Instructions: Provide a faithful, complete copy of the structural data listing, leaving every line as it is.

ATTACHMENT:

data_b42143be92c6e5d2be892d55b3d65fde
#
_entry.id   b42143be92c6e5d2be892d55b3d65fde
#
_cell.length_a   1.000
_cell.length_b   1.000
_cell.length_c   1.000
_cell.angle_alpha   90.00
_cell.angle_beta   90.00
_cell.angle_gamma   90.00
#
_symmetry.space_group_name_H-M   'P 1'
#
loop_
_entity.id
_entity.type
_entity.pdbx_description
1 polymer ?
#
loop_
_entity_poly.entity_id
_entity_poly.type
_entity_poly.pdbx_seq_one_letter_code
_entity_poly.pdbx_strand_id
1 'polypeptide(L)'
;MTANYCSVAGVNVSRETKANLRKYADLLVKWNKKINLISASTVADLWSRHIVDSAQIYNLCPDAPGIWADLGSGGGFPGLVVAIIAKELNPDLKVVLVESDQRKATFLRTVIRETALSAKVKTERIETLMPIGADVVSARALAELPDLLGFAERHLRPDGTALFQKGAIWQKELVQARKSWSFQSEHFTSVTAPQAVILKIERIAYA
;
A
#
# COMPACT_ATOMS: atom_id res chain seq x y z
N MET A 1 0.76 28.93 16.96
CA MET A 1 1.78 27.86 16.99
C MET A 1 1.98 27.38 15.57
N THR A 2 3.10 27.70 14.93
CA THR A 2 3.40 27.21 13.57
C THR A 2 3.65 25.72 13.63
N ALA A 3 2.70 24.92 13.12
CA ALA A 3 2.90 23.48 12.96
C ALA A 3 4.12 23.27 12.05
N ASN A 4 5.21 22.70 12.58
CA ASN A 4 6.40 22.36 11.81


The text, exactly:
data_b42143be92c6e5d2be892d55b3d65fde
#
_entry.id   b42143be92c6e5d2be892d55b3d65fde
#
_cell.length_a   1.000
_cell.length_b   1.000
_cell.length_c   1.000
_cell.angle_alpha   90.00
_cell.angle_beta   90.00
_cell.angle_gamma   90.00
#
_symmetry.space_group_name_H-M   'P 1'
#
loop_
_entity.id
_entity.type
_entity.pdbx_description
1 polymer ?
#
loop_
_entity_poly.entity_id
_entity_poly.type
_entity_poly.pdbx_seq_one_letter_code
_entity_poly.pdbx_strand_id
1 'polypeptide(L)'
;MTANYCSVAGVNVSRETKANLRKYADLLVKWNKKINLISASTVADLWSRHIVDSAQIYNLCPDAPGIWADLGSGGGFPGLVVAIIAKELNPDLKVVLVESDQRKATFLRTVIRETALSAKVKTERIETLMPIGADVVSARALAELPDLLGFAERHLRPDGTALFQKGAIWQKELVQARKSWSFQSEHFTSVTAPQAVILKIERIAYA
;
A
#
# COMPACT_ATOMS: atom_id res chain seq x y z
N MET A 1 0.76 28.93 16.96
CA MET A 1 1.78 27.86 16.99
C MET A 1 1.98 27.38 15.57
N THR A 2 3.10 27.70 14.93
CA THR A 2 3.40 27.21 13.57
C THR A 2 3.65 25.72 13.63
N ALA A 3 2.70 24.92 13.12
CA ALA A 3 2.90 23.48 12.96
C ALA A 3 4.12 23.27 12.05
N ASN A 4 5.21 22.70 12.58
CA ASN A 4 6.40 22.36 11.81